Japan 2018 Shibori Symposium – Post 13

Japan 2018 Shibori Symposium – Post 13 – I’m spinning paper thread! We learned how to fold paper so we could cut very long strips of paper to spin. Took some practice and concentration but felt so good to be able to do it in a workshop today. [ click on any image to enlarge ]

At the loom weaving with paper thread. It felt good to be weaving again.

These are bobbins wound with paper thread. I choose one that had bits of red.

This is the cloth I wove with paper thread for wefts still on the loom. I love the bumps or slubs. Notice the bits of red. The paper we used was from an old Japanese accounting book. The black spots are where the writing was and the red one where the paper was stamped with the “signature “ stamps.

Spinning paper thread is tricky until you get the hang of it!

Here is the paper cut in preparation for spinning. Actually we are twisting the paper rather than actually spinning it.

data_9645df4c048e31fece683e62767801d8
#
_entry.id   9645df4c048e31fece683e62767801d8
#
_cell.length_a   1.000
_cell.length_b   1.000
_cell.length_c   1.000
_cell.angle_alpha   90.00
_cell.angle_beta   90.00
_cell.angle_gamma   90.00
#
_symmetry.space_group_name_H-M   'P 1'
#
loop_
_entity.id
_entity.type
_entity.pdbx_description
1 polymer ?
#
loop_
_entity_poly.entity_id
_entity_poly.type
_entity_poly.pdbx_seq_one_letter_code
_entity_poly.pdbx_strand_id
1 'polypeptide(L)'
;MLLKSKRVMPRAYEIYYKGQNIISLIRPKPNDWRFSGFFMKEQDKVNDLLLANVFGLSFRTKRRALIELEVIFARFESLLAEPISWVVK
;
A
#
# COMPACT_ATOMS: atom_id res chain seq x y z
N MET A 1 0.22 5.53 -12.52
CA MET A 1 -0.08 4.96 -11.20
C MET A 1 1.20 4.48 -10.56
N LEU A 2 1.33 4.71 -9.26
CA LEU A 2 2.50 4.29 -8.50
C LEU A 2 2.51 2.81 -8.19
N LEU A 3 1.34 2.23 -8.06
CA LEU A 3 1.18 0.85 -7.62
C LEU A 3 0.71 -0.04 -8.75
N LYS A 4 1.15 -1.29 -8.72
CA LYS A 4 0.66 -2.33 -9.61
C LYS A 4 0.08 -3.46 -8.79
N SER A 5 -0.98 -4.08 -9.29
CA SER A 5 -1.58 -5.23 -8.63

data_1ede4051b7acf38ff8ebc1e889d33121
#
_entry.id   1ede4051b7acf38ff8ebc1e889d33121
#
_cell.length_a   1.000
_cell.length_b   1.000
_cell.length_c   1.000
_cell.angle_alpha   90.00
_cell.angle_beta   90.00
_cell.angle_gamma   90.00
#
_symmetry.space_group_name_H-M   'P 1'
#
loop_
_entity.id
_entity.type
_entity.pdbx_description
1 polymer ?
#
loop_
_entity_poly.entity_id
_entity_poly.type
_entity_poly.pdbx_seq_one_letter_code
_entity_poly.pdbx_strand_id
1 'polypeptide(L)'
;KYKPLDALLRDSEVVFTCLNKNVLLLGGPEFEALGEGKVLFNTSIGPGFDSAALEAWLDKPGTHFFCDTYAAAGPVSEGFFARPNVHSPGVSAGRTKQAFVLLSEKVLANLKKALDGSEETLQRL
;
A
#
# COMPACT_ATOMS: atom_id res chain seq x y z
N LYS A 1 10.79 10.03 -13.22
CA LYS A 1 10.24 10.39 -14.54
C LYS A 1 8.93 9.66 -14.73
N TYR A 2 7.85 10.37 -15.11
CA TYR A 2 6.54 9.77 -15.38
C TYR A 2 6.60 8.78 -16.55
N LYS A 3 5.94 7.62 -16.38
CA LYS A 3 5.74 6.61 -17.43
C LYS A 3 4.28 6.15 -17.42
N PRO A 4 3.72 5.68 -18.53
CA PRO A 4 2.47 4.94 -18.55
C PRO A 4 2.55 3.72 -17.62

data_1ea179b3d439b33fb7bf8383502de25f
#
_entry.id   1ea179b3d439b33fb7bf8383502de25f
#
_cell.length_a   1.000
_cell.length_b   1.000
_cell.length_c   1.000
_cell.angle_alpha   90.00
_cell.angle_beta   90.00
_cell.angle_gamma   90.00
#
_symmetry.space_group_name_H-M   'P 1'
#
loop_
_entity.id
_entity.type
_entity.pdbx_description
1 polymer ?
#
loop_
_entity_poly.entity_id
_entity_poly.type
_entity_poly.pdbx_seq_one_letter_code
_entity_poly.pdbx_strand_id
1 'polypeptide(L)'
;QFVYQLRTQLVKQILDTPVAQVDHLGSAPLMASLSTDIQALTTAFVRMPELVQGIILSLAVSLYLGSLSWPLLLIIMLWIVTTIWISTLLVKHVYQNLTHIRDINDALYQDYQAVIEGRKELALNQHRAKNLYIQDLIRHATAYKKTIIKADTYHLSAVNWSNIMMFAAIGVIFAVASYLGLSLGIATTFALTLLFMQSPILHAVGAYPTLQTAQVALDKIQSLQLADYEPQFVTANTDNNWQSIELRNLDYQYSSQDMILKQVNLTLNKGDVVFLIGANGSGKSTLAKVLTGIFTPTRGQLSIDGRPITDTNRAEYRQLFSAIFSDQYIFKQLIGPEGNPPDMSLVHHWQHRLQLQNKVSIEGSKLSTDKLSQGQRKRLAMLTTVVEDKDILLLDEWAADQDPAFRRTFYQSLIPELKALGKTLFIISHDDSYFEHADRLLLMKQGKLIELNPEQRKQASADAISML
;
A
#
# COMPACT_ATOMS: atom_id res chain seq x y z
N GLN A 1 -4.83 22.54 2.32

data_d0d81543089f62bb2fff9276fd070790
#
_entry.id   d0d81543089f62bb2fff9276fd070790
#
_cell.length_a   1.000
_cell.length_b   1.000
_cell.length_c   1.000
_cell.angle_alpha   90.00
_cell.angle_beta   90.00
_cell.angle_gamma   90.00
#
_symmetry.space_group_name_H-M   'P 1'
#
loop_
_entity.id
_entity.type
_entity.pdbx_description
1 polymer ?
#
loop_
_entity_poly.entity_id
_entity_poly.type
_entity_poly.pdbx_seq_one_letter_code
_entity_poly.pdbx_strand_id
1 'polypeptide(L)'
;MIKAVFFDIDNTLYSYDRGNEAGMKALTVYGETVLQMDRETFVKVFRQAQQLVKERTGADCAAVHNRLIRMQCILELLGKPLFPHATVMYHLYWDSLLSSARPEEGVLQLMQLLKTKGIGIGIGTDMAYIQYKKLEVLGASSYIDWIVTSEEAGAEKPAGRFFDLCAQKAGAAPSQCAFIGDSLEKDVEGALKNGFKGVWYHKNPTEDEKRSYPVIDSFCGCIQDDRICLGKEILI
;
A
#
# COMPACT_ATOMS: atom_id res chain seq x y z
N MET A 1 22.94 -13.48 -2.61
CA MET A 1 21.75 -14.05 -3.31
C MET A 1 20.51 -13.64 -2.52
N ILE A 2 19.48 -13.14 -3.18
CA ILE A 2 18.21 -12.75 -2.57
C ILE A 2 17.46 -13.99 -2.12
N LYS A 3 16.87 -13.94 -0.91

The paper needs to be folded and cut properly. So it can be unfolded to get a long length piece to spin.

9 thoughts on “Japan 2018 Shibori Symposium – Post 13

  1. You’ve inspired me to do this with some of the old large wall maps I’ve been hanging on to. I’m pretty certain I understand the cutting technique based on your photo. Fold the paper accordion style, then alternate the cuts left and right and snip to the edge about the same width as the strips? And the slub comes where to fold gets “spun”?

    • Peggy, when you have a little time, I am hoping you could verify (and maybe expand?) Joanne’s explanation. AAA maps, you are history!

      • She is basically right. Read this wonderful book (from Amazon). Japanese Handmade Paper and Paper thread by Hiroko Karuno It explains everything so well.

    • This wonderful book explains it so well and is available from Amazon. Japanese Handmade Paper and Paper Thread by Hiroko Karuno. I think you are basically correct.

  2. Just cut and spun abbaca paper in a spinning workshop with Judith Mackenzie. What fun to see you spinning on such an interesting wheel and then weaving the results. I admired your so straight selvages. Loving all your adventures.

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